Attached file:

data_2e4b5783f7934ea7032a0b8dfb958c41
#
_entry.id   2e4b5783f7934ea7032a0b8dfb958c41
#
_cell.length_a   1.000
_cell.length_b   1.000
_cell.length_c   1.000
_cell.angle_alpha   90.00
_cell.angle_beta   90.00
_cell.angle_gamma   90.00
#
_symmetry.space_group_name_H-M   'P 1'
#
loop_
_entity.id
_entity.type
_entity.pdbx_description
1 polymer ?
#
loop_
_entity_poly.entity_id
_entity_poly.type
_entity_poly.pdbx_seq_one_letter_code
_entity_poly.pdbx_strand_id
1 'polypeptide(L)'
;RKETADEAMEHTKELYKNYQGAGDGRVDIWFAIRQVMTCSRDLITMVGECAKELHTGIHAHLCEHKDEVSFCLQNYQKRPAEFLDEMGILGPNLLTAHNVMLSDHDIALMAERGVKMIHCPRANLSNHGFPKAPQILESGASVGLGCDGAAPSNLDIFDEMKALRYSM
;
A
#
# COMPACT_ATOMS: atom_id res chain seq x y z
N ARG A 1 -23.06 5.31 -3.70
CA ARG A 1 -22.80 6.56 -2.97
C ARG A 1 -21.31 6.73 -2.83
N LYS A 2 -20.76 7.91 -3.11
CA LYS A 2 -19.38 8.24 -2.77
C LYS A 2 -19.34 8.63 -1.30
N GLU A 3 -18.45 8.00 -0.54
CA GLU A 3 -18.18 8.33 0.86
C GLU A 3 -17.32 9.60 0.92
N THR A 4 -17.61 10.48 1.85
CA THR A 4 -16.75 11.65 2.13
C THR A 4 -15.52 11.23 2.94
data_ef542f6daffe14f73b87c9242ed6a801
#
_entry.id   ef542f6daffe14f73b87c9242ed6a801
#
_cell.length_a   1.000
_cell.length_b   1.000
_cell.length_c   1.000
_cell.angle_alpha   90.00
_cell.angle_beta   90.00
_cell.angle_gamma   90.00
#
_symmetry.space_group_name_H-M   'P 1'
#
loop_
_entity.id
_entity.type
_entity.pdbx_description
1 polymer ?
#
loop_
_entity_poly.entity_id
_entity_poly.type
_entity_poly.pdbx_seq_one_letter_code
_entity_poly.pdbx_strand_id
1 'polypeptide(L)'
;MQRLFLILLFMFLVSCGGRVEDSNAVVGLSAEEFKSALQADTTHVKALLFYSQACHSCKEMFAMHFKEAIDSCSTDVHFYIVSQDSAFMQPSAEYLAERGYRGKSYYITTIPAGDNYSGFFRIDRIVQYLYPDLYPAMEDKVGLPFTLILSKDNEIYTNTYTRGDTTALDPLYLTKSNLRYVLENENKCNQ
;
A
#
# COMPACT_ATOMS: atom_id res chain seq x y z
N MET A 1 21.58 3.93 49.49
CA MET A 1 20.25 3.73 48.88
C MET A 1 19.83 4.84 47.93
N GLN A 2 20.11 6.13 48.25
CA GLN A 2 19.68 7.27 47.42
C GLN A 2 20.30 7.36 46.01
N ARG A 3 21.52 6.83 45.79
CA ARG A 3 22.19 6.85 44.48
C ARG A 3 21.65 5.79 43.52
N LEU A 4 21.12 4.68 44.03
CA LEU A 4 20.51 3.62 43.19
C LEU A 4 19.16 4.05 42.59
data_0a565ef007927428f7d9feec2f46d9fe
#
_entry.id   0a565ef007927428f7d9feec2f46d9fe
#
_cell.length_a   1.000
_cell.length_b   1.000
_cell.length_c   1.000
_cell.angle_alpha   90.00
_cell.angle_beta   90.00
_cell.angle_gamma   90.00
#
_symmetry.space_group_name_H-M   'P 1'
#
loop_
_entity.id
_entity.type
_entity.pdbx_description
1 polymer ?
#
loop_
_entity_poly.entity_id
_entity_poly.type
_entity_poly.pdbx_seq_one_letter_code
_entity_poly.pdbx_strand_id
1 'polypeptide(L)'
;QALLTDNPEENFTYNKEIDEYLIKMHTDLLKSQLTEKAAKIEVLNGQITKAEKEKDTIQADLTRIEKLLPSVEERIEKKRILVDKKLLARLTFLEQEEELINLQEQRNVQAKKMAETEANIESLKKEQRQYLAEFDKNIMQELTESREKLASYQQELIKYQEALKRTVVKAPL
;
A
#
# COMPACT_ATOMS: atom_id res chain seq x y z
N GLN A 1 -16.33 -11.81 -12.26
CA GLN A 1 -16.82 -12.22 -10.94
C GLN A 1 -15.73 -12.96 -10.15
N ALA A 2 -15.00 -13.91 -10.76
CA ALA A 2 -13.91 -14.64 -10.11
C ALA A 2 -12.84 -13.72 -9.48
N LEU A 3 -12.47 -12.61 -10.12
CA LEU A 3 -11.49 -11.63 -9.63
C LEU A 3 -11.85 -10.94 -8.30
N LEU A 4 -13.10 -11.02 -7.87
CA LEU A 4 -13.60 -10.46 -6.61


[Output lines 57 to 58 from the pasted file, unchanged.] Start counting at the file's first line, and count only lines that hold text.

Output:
_entity.id
_entity.type